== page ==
HMC Physics Colloquium
Tuesdays at 16:30 in Shanahan Center for Teaching and Learning, Room B460
Chaotic Dynamics of Mixing in Fluids
April 19, 2005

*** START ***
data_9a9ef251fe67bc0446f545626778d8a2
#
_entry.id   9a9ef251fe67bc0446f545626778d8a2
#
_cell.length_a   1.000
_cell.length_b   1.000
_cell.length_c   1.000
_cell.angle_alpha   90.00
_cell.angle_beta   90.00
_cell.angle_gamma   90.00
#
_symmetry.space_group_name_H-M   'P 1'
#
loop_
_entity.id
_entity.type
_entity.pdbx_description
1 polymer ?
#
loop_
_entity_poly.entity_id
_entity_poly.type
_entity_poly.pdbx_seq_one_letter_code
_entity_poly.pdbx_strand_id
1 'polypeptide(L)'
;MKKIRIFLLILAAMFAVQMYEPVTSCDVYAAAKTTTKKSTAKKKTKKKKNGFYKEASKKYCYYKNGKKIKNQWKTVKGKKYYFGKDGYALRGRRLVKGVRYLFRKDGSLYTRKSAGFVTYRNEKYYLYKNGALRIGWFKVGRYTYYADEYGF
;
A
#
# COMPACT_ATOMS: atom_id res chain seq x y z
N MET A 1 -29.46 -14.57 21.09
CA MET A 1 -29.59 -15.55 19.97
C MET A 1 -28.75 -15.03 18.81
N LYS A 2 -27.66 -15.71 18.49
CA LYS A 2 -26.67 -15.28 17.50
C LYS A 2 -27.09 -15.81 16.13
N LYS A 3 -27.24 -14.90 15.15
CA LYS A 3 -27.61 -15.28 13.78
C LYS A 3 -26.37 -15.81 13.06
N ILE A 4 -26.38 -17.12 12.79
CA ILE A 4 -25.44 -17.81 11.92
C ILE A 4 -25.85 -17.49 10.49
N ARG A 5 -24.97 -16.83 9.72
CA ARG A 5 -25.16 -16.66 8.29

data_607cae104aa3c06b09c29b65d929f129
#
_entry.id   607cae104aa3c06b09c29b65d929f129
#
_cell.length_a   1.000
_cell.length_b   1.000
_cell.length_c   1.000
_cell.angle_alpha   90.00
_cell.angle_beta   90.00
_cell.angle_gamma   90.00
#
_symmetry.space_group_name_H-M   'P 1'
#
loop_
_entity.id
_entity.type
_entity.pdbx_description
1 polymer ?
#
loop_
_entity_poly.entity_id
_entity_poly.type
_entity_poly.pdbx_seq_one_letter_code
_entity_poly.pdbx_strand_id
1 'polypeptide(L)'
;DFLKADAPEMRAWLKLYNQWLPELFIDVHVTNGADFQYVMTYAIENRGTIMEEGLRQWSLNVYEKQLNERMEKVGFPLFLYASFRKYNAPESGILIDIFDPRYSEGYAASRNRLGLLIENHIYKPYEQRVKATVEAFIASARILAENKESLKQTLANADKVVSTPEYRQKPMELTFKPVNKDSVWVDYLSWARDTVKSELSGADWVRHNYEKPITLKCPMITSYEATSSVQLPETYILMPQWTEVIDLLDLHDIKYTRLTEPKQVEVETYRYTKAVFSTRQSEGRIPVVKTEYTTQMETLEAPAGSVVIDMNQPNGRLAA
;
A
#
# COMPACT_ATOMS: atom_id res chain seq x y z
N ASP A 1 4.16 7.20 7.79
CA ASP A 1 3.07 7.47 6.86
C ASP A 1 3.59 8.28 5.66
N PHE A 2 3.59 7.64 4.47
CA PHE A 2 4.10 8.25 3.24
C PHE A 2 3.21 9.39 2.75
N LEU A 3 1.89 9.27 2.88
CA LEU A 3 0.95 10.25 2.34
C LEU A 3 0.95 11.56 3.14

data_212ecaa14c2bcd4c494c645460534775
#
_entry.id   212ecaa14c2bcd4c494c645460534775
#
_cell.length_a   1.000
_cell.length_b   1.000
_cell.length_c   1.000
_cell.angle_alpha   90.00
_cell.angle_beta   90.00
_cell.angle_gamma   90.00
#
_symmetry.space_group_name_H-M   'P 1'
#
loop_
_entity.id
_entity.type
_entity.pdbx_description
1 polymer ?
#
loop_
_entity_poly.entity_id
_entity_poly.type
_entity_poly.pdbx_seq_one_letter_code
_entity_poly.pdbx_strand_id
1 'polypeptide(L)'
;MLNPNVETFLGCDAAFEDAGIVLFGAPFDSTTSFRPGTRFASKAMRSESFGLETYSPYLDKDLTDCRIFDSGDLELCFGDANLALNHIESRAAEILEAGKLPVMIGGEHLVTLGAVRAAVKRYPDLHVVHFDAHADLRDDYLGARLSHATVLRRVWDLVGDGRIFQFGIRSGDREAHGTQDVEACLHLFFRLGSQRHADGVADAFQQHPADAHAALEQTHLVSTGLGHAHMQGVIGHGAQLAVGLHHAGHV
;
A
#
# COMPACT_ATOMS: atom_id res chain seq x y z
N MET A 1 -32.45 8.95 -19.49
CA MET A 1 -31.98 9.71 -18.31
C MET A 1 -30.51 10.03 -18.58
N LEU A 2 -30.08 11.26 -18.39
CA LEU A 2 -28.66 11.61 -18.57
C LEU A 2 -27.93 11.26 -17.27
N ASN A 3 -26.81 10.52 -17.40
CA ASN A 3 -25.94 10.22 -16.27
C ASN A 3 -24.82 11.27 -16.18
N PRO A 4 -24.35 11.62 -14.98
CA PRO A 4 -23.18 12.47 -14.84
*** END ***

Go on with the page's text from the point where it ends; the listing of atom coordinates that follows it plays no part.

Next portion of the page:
The process by which an impurity is dispersed in a stirred fluid is important for many areas of science and engineering. It can occur as a consequence of turbulence (e.g. in stirring coffee), but mixing also occurs even in some laminar flows that cause nearby fluid elements to separate exponentially in time. This process is sometimes called "chaotic mixing". Until recently, the geometrical concepts that are important in understanding chaotic processes have not been measurable experimentally. In this talk, I show that delicate particle tracking methods now make it possible to measure the exponential separation rate of nearby fluid elements at each point in a moving fluid. We show how these "stretching fields" provide new insights into fluid mixing, and an ability to predict the rate at which stirring will cause a mixture to become homogeneous. In recent work, we extend these studies to chemically reacting mixtures, and thereby study the patterns produced as a chemical reaction proceeds. Finally, I explain why it is so important that fluid and nonlinear phenomena be included in our undergraduate science programs.